# Number of failed tried before we ban the IP.
maxretry = 4
backend = auto
usedns = warn
# Edit ME! Change addr alerts are sent to.
destemail = [email protected]
# Edit ME! Change the sending domain.
sendername = [email protected]
banaction = iptables-multiport
mta = sendmail

enabled   = true

enabled  = true
port     = http,https
filter   = apache-auth
logpath  = /var/log/apache*/*error.log

enabled  = true
port     = http,https
filter   = apache-overflows
logpath  = /var/log/apache*/*error.log

enabled  = true
port     = http,https
filter   = apache-badbots
logpath  = /var/log/apache*/*error.log

enabled  = true
port     = http,https
filter   = apache-nohome
logpath  = /var/log/apache*/*error.log

enabled = true
port    = http,https
filter  = php-url-fopen
logpath = /var/log/apache*/*access.log
Fail2Ban’s Service Configuration

The Fail2Ban’s service configuration file has settings like log level, log file target, database purge time, socket file location, etc… We want to ensure IP Bans are not too short. Fail2Bans by default will purge the IP Ban database every 24-hours, we will extend this to 30-days. Doing so will ensure an IP Ban time for 7-days remains active, and not purged prematurely.

echo -e "[DEFAULT]\ndbpurgeage = 30d" > /etc/fail2ban/fail2ban.local
Fail2Ban’s Configuration Files Permissions

Don’t forget to correctly set the file permissions of the “.local” files we created.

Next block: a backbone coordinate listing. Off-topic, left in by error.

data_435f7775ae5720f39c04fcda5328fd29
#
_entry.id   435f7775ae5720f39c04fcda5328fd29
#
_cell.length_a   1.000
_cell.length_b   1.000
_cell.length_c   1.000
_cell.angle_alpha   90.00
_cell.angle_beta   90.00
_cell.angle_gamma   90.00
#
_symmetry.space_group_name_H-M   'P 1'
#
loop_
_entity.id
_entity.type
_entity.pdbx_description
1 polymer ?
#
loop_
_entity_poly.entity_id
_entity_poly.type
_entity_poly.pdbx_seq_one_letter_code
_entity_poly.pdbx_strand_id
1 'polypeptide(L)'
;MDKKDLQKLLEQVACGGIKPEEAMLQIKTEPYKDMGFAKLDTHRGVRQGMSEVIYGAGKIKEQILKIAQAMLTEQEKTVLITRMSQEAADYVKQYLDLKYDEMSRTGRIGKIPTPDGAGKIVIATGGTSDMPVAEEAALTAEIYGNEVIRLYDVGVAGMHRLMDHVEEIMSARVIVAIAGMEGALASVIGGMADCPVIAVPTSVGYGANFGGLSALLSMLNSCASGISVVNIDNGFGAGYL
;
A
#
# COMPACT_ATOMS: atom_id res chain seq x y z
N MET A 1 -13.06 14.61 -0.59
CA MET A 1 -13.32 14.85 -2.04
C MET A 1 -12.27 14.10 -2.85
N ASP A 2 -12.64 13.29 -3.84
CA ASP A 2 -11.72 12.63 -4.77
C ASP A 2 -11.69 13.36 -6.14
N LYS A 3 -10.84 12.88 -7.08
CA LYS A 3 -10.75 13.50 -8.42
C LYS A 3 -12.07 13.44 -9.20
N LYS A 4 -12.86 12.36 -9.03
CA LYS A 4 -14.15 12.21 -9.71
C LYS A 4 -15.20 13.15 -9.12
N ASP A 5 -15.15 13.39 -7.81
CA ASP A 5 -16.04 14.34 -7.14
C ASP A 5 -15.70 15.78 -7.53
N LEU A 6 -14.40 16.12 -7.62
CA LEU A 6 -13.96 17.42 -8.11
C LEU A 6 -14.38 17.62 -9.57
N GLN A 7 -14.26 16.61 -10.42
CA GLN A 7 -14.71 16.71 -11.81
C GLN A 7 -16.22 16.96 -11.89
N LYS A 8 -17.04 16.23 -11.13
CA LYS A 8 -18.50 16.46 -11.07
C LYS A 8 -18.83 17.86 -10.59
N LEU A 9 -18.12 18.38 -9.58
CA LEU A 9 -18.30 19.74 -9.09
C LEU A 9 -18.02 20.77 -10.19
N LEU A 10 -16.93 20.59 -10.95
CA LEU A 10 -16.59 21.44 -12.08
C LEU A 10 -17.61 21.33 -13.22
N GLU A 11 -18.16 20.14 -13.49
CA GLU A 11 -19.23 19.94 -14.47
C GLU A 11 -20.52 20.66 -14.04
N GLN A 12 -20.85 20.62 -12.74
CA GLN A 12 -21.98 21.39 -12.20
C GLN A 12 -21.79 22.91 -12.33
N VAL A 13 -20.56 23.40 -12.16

chown root:root /etc/fail2ban/*.local
chmod 644 /etc/fail2ban/*.local

Apply and Test Fail2Ban Settings

Now that we have all our configuration changes done let’s test everything. Restart and enable the new services to run at boot time.

    # Enable SendMail to run at boot and restart the service
    systemctl enable sendmail && systemctl start sendmail
    # Enable Fail2Ban to run at boot and restart the service
    systemctl enable fail2ban && systemctl restart fail2ban

Finally, confirm all the Jails we added are active.

fail2ban-client status

Active Jails will will listed as a result of the above command.

It works!

Final Tips

Most Commonly Needed Admin Commands

To list and manage IP bans you need to use the “fail2ban-client” command. Below I put together a list of the most common day-to-day administrative commands.

# Check Fail2Ban's service status.
fail2ban-client status
# Check a Jails status, and display IPs banned from the service.
# Example: fail2ban-client status <JAIL>
fail2ban-client status sshd
# Unban a banned IP from a Jail
# Example: fail2ban-client set <JAIL> unbanip <IP>
fail2ban-client set sshd unbanip
Troubleshooting Commands

Custom configurations and preference tweaks can on occasion, prevent Fail2Ban from starting. Here is a few helpful commands to find the issue!

# Display Fail2Ban's currently running configurations.
# This can help you see if some of your configs are not loading
fail2ban-client -d
# To get debug information from Fail2Ban while it starts the service, use "fail2ban-client -x"
#  and stop then start the service.
fail2ban-client -x stop ; fail2ban-client -x start
fail2ban-client -x example